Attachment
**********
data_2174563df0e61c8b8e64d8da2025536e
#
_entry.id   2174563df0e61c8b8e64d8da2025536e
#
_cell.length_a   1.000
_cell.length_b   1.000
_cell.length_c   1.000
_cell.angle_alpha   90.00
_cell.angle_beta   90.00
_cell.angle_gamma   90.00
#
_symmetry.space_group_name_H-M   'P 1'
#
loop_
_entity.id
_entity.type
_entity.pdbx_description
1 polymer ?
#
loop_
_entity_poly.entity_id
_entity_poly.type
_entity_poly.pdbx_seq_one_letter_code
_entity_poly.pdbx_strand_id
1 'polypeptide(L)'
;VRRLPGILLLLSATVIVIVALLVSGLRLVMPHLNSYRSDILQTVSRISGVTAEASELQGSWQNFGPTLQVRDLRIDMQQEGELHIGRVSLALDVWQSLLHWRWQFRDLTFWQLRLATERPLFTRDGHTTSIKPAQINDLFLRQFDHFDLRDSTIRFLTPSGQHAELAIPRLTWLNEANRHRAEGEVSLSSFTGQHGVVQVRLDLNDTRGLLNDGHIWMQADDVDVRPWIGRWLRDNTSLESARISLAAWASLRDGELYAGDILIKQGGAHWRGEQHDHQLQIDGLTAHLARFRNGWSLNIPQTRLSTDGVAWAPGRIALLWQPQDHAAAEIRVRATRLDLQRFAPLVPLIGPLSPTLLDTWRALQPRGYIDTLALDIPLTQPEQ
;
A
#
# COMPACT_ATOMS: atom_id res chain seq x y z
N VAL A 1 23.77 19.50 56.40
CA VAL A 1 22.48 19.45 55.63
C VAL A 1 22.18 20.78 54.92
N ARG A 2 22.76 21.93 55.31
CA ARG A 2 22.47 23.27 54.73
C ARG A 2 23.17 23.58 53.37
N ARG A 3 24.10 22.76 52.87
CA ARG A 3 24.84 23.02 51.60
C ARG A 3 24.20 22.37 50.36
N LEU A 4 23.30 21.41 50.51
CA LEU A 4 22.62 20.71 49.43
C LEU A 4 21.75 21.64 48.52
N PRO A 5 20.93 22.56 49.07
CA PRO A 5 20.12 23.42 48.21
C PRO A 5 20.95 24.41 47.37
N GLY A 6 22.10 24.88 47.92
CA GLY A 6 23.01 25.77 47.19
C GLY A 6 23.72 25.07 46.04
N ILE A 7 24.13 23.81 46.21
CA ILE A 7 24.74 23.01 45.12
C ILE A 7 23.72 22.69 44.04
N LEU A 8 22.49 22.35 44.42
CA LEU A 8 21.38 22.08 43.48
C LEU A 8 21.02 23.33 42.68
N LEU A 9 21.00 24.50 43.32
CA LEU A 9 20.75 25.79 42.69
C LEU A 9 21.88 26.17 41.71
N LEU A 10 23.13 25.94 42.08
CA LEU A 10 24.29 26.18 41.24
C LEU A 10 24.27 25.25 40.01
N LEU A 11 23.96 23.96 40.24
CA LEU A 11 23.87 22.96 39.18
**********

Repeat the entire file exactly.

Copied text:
data_2174563df0e61c8b8e64d8da2025536e
#
_entry.id   2174563df0e61c8b8e64d8da2025536e
#
_cell.length_a   1.000
_cell.length_b   1.000
_cell.length_c   1.000
_cell.angle_alpha   90.00
_cell.angle_beta   90.00
_cell.angle_gamma   90.00
#
_symmetry.space_group_name_H-M   'P 1'
#
loop_
_entity.id
_entity.type
_entity.pdbx_description
1 polymer ?
#
loop_
_entity_poly.entity_id
_entity_poly.type
_entity_poly.pdbx_seq_one_letter_code
_entity_poly.pdbx_strand_id
1 'polypeptide(L)'
;VRRLPGILLLLSATVIVIVALLVSGLRLVMPHLNSYRSDILQTVSRISGVTAEASELQGSWQNFGPTLQVRDLRIDMQQEGELHIGRVSLALDVWQSLLHWRWQFRDLTFWQLRLATERPLFTRDGHTTSIKPAQINDLFLRQFDHFDLRDSTIRFLTPSGQHAELAIPRLTWLNEANRHRAEGEVSLSSFTGQHGVVQVRLDLNDTRGLLNDGHIWMQADDVDVRPWIGRWLRDNTSLESARISLAAWASLRDGELYAGDILIKQGGAHWRGEQHDHQLQIDGLTAHLARFRNGWSLNIPQTRLSTDGVAWAPGRIALLWQPQDHAAAEIRVRATRLDLQRFAPLVPLIGPLSPTLLDTWRALQPRGYIDTLALDIPLTQPEQ
;
A
#
# COMPACT_ATOMS: atom_id res chain seq x y z
N VAL A 1 23.77 19.50 56.40
CA VAL A 1 22.48 19.45 55.63
C VAL A 1 22.18 20.78 54.92
N ARG A 2 22.76 21.93 55.31
CA ARG A 2 22.47 23.27 54.73
C ARG A 2 23.17 23.58 53.37
N ARG A 3 24.10 22.76 52.87
CA ARG A 3 24.84 23.02 51.60
C ARG A 3 24.20 22.37 50.36
N LEU A 4 23.30 21.41 50.51
CA LEU A 4 22.62 20.71 49.43
C LEU A 4 21.75 21.64 48.52
N PRO A 5 20.93 22.56 49.07
CA PRO A 5 20.12 23.42 48.21
C PRO A 5 20.95 24.41 47.37
N GLY A 6 22.10 24.88 47.92
CA GLY A 6 23.01 25.77 47.19
C GLY A 6 23.72 25.07 46.04
N ILE A 7 24.13 23.81 46.21
CA ILE A 7 24.74 23.01 45.12
C ILE A 7 23.72 22.69 44.04
N LEU A 8 22.49 22.35 44.42
CA LEU A 8 21.38 22.08 43.48
C LEU A 8 21.02 23.33 42.68
N LEU A 9 21.00 24.50 43.32
CA LEU A 9 20.75 25.79 42.69
C LEU A 9 21.88 26.17 41.71
N LEU A 10 23.13 25.94 42.08
CA LEU A 10 24.29 26.18 41.24
C LEU A 10 24.27 25.25 40.01
N LEU A 11 23.96 23.96 40.24
CA LEU A 11 23.87 22.96 39.18